For almost 100 years, the Building
Owners and Managers Association
has sponsored a Standard Method for Measuring
Floor Area in Office Buildings. The BOMA "standard"
has undergone a number of revisions over the years
but remains a widely recognized industry standard for measuring
the amount of "rentable area" in an office building.
The BOMA standard has been amended in
response to changing architectural designs and leasing
concepts. Today, there are two BOMA standards prevalent
in the commercial real estate market. The BOMA standard
released in 1980 is commonly referred to as "BOMA 80"
and the BOMA standard released in 1996 is commonly
referred to as "BOMA 96".
Under BOMA 80, "rentable area" of a
tenantís premises is comprised of the aggregate floor
area occupied by such tenant and a share of the
unallocated areas on the same floor. Under BOMA 96, the
Landlord is permitted to include not only a share of the
unallocated areas on the same floor, but also a share of
all of the common areas of the entire building. A
tenantís rentable area under BOMA 96 will therefore include a
proportionate share in spaces such as lobbies, exercise
facilities, storage rooms, conference rooms, loading
docks, utility rooms and any other areas in the building
that can be said to benefit the tenants generally.
Simply put, if rental rates remain the same, a
tenant will pay more basic rent under BOMA 96 than BOMA 80, perhaps considerably
more. In a report at
area surveyors reported that they have seen gross up
values on common areas increase anywhere from 5% to 15% with BOMA 96.
The genesis of BOMA 96 is rooted in the
general trend of office building design towards
providing larger common areas, for which the landlord
should be compensated. BOMA 96 effectively accommodates
this additional common space in the building and
reflects it in rentable area.
A change in measurement, of course,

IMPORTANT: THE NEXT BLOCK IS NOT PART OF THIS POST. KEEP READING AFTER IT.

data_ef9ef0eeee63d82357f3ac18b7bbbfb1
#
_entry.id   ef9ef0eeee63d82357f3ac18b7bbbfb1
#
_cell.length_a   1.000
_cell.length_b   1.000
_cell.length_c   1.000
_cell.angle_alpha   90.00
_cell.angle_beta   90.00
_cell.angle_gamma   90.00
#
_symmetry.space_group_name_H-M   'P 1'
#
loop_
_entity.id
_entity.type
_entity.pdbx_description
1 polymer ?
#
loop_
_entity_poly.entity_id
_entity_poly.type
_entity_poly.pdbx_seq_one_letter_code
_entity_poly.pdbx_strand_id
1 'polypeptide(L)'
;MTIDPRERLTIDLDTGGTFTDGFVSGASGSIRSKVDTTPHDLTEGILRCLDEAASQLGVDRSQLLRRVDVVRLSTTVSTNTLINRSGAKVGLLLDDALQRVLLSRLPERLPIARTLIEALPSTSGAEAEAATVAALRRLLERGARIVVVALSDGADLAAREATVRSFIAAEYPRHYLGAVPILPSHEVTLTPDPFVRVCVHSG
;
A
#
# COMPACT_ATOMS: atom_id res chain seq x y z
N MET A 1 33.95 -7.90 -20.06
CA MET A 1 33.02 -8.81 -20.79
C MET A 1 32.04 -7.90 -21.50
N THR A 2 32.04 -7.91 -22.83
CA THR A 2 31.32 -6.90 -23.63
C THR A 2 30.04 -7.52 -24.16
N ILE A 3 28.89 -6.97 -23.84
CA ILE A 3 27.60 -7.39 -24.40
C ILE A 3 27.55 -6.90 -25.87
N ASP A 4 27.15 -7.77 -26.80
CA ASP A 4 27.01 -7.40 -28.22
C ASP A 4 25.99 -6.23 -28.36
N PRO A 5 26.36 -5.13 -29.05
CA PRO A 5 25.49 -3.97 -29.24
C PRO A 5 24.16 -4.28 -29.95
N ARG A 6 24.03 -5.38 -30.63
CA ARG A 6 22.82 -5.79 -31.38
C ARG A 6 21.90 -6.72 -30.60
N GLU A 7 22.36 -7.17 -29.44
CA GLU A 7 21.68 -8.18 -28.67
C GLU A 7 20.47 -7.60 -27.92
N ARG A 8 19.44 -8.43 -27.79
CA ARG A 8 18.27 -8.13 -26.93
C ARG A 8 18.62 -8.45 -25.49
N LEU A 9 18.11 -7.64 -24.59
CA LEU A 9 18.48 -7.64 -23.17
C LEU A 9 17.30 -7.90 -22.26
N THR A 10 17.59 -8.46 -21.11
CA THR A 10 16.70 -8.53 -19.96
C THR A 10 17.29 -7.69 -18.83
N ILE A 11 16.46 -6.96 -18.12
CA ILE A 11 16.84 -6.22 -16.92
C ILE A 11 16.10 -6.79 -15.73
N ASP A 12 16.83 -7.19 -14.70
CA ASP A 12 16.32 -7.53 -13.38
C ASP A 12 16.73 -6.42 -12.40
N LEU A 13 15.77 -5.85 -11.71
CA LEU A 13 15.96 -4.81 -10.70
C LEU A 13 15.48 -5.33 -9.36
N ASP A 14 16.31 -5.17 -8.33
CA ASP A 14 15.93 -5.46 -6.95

does not necessarily mean that a tenant will pay more
total rent. Market factors will govern notwithstanding
the method of measurement. As with any lease
negotiation, as long as the parties understand what is
and is not included in rentable area, the tenantís
recognition that the BOMA 96 standard is being used to
measure their premises may provide the tenant with some
leverage to negotiate for a reduction in face rents.
It is estimated that less than 20% of
the Vancouver market has converted to BOMA 96 (as
opposed to an estimated 60% in Toronto). As a result, it
is difficult to currently measure the impact, if any, on
rents in Vancouver.
Anne Tanner, a Commercial
Office Leasing Agent at
expressed the view that as the commercial real estate market heats
up, more of the Vancouver market will move
to BOMA 96. According to her, "the office leasing market
in the Downtown core has a vacancy rate of
11.7%Öthe vacancy rate will decrease over the next year and a
half to 9.82%. As the vacancy rate decreases,
landlords will gain more leverage in the marketplace." With
this increased leverage, we should expect a move to BOMA 96
on new leases.
Regional Manager of Royal
Lepage Commercial, reports that some
buildings are operating with both BOMA 80 and BOMA 96 in
effect. During the transition period from BOMA 80 to
BOMA 96, it will be necessary to use both, as leases
come up for renewal or expiry. Landlords might well
consider including re-measurement clauses in their
leases, and whether adopting BOMA 96 is possible upon
In any event, reliance on a standard
like BOMA provides greater certainty for
(with research from Mike Jaworski, Articled